White space — no, not that stuff that NASA deals with, it’s the “blank” area often seen in web design layouts.
So what is it, exactly?
Well, white space is really just empty or blank areas around elements on your website — but it doesn’t always have to be white. It can be whatever color is used in the design at hand.
But why should you leave it alone? Let’s talk more about white space and why it’s important.
Why white space is important
I know, and I’ve been told many times over the years of my career — “There’s too much space between those sections.”
It can feel empty, and tempting to fill that white space with more content so it fills the gaps.
But what you need to understand is white space really serves an important purpose.
With any design, there are 3 elements to create harmony and balance: copy (or words), images, and white space.
If you have too much of any one of those elements, it can create an awkward layout that feels lopsided and not aesthetically pleasing to look at.
With a design that properly disperses these three elements, your white space can be just as powerful as words. Because with good usage of white space, you can lead someone to scroll or click a “Buy Now” button.
So where on your website should white space be used effectively? And how?
Let’s take a look.
5 Examples showing effective use of white space
In a website page layout, you can utilize white space around a section that you want a reader to focus on.
Shown here on the MailerLite homepage, they added enough white space around this testimonial and statistic so that it removes all distractions elsewhere and you only focus on this section at once:
In a page hero
A page hero, or the first section on your page that contains the page title, is another area that’s great for implementing white space.
In The Oaks Lakeside Kitchen restaurant website, the homepage hero has a large amount of “white” space (or blank space) to let the images shine in the background:
When referring to white space, it doesn’t always have to be large amounts. When looking at The North Face website, they created a nice balance of white space with their product images here:
With this balance and placement of white space, you’re able to let the products be the highlight — which is the sole purpose of their business.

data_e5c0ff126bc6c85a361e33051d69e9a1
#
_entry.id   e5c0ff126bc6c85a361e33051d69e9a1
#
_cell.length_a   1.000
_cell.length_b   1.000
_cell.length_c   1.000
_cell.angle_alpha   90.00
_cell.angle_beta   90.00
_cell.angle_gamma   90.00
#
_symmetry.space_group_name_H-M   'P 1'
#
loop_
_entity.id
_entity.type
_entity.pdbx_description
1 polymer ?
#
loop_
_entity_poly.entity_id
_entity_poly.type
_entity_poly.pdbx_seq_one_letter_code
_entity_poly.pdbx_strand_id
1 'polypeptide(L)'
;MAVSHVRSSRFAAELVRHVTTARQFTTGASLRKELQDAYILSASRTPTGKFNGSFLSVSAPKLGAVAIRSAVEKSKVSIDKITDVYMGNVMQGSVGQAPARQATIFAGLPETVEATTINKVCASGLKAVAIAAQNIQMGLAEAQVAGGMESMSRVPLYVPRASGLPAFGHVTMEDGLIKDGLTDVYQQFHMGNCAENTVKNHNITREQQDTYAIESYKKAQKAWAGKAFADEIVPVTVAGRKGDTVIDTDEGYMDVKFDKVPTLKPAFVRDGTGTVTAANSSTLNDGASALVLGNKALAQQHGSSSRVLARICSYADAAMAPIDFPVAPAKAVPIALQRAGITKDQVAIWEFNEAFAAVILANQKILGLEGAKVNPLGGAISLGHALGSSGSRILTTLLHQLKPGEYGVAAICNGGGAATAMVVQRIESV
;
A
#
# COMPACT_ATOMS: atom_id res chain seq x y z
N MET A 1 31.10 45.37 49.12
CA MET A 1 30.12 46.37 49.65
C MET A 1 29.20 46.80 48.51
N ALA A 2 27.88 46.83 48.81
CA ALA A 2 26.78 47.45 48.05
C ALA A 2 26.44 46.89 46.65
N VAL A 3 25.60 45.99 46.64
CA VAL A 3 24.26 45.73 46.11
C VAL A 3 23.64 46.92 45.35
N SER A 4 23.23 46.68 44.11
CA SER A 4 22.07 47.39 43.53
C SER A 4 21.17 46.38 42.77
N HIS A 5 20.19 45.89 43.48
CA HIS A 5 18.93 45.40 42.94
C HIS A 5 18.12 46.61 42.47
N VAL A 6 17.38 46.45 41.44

With graphics and CTAs
When you’re laying out a website page, and you want to create a focus on graphics with the intention of having the user click a button, utilizing white space is always important.
Charity:Water has an excellent layout and design, and shown here is an example of how the white space around the text, graphics and lead-in to the button are perfectly placed so you know they all correlate with each other, and lead your eye to that final button:
In boxes with borders
If the layout calls for a border around a particular set of words and/or an image, you want to utilize white space around these elements to give them breathing room. It’s not uncommon for a design to feel “cramped” because of the lack of white space between words and a border, not allowing you to comfortably read.
On Firefly LED‘s website, this particular callout on their homepage has a boxed card design, with text and a button on the left, and an image on the right. The left section containing text has proper white space around it to allow you to read it and digest comfortably, allowing a harmonious balance in the overall feel:
White space is your friend
I hope by now you can see how important white space can play a part in the design of your website. I am a strong believer that it is JUST as important as the copy and images on your site — too much of any, and you’ll have a site that’s just clunky and difficult to follow.
Making your website as easy as possible to navigate is always a priority, and with the proper usage of white space, you can do just that.